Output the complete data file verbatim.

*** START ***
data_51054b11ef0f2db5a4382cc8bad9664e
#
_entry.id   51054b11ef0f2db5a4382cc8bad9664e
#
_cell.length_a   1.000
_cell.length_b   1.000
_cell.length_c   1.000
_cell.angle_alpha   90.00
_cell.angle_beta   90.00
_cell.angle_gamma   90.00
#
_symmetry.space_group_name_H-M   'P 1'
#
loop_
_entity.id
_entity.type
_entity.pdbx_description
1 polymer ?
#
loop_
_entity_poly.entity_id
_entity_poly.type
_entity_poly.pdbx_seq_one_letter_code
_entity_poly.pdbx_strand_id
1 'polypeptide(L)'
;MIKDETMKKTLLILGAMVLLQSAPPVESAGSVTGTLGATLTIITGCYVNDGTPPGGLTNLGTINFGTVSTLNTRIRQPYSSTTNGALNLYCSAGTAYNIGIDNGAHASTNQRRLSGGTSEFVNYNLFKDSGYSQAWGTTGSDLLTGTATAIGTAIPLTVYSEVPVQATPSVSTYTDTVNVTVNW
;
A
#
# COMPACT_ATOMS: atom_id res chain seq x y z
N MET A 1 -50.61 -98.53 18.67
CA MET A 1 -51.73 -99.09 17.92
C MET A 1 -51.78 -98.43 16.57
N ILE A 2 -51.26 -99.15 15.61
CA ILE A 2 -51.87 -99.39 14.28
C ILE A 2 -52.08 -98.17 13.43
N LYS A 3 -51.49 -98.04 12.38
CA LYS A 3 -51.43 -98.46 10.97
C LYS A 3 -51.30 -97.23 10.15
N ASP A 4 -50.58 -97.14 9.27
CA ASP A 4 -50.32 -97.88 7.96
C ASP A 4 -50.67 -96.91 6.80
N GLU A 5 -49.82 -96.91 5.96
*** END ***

data_51054b11ef0f2db5a4382cc8bad9664e
#
_entry.id   51054b11ef0f2db5a4382cc8bad9664e
#
_cell.length_a   1.000
_cell.length_b   1.000
_cell.length_c   1.000
_cell.angle_alpha   90.00
_cell.angle_beta   90.00
_cell.angle_gamma   90.00
#
_symmetry.space_group_name_H-M   'P 1'
#
loop_
_entity.id
_entity.type
_entity.pdbx_description
1 polymer ?
#
loop_
_entity_poly.entity_id
_entity_poly.type
_entity_poly.pdbx_seq_one_letter_code
_entity_poly.pdbx_strand_id
1 'polypeptide(L)'
;MIKDETMKKTLLILGAMVLLQSAPPVESAGSVTGTLGATLTIITGCYVNDGTPPGGLTNLGTINFGTVSTLNTRIRQPYSSTTNGALNLYCSAGTAYNIGIDNGAHASTNQRRLSGGTSEFVNYNLFKDSGYSQAWGTTGSDLLTGTATAIGTAIPLTVYSEVPVQATPSVSTYTDTVNVTVNW
;
A
#
# COMPACT_ATOMS: atom_id res chain seq x y z
N MET A 1 -50.61 -98.53 18.67
CA MET A 1 -51.73 -99.09 17.92
C MET A 1 -51.78 -98.43 16.57
N ILE A 2 -51.26 -99.15 15.61
CA ILE A 2 -51.87 -99.39 14.28
C ILE A 2 -52.08 -98.17 13.43
N LYS A 3 -51.49 -98.04 12.38
CA LYS A 3 -51.43 -98.46 10.97
C LYS A 3 -51.30 -97.23 10.15
N ASP A 4 -50.58 -97.14 9.27
CA ASP A 4 -50.32 -97.88 7.96
C ASP A 4 -50.67 -96.91 6.80
N GLU A 5 -49.82 -96.91 5.96